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Editorial | Amendments To NAB Laws Expose The Hollowness Of The Accountability Drive So Far

From the perspective of the faithful, the ruling party may well have taken the Mother of All U-turns – even though some of its other recent stances have vied fiercely for that title. But this may be it. We refer here to the far-reaching changes to the scope of powers enjoyed by the National Accountability Bureau (NAB). This was done ostensibly keeping in view the “concerns” of the country’s business community, and in the usual manner of the ruling party, i.e. via ordinance.

The government is now looking to bring about a new set of rules for NAB: it cannot take up graft cases to the tune of less than Rs. 500 million. The period of remand is reduced to a mere 14 days from the previous 90. Inquiries, once done and dusted with, cannot be opened again. Government functionaries cannot be arrested without permission. Issues of taxation will no longer be under the accountability watchdog’s purview and its operatives can no longer issue the statements to the media for which they had attracted much notoriety.

The actually intended beneficiaries are, of course, members of the current government.

Weaponized accountability was always a double-edged sword. To pretend otherwise – through a highly selective targeting of the opposition – was debilitating to the government’s moral standing. And above all, it was but a temporary “fix”. Sooner or later, like a destructive whirlpool, this method of accountability was going to suck in the government’s own bigwigs on account of their follies and foibles. And hence, the sweeping effort to “defang” NAB, coming from the government itself.

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Nothing sums up the problem for the current rulers more than the summary sent by the law ministry to the federal cabinet. To quote it verbatim:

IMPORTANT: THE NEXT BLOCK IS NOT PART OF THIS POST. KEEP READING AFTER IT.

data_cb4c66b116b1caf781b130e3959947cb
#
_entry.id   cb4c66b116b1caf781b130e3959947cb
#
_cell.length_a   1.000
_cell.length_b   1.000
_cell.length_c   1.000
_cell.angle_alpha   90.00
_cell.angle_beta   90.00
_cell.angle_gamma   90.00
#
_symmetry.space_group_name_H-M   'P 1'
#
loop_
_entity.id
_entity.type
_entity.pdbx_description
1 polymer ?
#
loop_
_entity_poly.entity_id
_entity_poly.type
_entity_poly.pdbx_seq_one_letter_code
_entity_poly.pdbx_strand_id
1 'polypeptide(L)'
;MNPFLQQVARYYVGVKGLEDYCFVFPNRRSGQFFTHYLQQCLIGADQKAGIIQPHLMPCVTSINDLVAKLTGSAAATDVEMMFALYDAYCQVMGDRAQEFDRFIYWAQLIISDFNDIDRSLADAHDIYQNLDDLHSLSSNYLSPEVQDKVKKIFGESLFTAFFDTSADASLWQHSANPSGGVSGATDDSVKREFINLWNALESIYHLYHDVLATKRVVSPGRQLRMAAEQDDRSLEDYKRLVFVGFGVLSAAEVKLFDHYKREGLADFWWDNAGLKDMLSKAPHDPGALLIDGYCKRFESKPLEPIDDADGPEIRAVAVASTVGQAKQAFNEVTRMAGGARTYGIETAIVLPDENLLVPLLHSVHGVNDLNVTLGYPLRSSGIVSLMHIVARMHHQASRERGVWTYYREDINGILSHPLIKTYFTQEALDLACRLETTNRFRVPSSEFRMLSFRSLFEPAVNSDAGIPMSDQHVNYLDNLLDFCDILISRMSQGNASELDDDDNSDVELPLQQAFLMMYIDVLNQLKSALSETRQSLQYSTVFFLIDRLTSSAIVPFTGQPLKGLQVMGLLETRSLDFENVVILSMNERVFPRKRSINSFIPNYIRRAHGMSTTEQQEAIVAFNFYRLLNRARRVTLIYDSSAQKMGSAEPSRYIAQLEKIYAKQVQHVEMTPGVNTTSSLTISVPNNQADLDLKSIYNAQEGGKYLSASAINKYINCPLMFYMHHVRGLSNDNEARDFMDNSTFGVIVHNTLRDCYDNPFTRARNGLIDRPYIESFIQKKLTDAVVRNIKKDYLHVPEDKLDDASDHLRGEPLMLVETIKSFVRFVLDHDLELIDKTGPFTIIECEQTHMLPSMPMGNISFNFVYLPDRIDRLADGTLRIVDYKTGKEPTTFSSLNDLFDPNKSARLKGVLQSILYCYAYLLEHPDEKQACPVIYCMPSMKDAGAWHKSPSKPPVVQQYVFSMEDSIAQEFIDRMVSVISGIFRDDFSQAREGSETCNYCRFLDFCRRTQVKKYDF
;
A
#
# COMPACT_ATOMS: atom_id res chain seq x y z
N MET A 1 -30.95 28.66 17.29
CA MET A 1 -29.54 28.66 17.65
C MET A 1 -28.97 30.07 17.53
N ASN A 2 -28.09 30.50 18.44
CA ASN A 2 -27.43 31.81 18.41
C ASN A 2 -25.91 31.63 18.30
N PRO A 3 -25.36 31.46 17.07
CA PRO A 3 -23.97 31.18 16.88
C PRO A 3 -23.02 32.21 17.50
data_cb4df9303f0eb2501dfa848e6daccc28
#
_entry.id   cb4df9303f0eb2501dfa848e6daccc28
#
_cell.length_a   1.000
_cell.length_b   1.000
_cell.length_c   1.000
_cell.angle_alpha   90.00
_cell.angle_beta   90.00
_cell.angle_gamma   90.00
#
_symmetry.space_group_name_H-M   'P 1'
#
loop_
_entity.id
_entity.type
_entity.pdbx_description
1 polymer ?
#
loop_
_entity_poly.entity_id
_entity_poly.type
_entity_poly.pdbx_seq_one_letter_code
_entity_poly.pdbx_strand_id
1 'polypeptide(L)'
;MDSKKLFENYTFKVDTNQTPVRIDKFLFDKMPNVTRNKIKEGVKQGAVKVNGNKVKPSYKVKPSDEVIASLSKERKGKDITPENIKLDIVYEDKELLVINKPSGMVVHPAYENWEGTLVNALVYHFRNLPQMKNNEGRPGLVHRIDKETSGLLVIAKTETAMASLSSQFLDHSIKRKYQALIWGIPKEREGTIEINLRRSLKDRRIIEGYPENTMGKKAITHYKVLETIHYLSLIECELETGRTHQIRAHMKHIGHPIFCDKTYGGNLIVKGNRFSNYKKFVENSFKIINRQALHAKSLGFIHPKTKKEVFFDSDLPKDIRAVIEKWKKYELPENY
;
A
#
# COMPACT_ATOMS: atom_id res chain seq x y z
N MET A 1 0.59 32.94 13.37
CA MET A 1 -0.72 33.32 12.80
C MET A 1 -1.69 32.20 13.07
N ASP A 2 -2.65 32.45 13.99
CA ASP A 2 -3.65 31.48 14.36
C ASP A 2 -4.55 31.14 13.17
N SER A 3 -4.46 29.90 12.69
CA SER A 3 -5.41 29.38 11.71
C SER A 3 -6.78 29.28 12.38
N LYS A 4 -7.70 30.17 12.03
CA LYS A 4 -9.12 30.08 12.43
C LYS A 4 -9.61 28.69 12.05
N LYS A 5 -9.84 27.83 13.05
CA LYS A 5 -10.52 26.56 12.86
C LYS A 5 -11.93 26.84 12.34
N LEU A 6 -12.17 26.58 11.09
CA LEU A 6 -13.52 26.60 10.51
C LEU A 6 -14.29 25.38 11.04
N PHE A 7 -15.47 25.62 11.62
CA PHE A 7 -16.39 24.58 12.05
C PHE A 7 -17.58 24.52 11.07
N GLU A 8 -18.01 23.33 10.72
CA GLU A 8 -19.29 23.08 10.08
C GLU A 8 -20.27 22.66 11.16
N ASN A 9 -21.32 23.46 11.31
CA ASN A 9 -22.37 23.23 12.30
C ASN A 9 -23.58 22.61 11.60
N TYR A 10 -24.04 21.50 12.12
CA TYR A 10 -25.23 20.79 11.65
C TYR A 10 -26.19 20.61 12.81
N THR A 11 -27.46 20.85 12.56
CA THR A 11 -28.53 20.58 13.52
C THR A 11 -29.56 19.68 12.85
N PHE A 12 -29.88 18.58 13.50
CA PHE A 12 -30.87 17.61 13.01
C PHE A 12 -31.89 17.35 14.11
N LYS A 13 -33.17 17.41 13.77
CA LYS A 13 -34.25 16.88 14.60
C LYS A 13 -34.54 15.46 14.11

“Under the existing regime a number of inquiries have been initiated against the holders of public office and government servants on account of procedural lapses where no actual corruption is involved. This has enhanced NAB’s burden and has also affected working of the federal government.”

The proposed changes will be a matter of some satisfaction for members of the opposition who had been hounded via accountability drives. After all, as soon as the government realized the extent of the threat to itself, it has applied the very curbs to NAB which others had once recommended – and been roundly abused for it by media personalities and hordes of social media trolls loyal to the ruling party’s narrative.

And that brings us to the unintended beneficiaries of the defanging of NAB: the opposition. Assuming that the government still wishes to uphold the PM’s promise of “making them cry”, it will have to find creative new ways beyond NAB references, whimsical investigations and planting several kilograms of drugs on the target – for all these measures seem to have exhausted their repressive utility.

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Naya Daur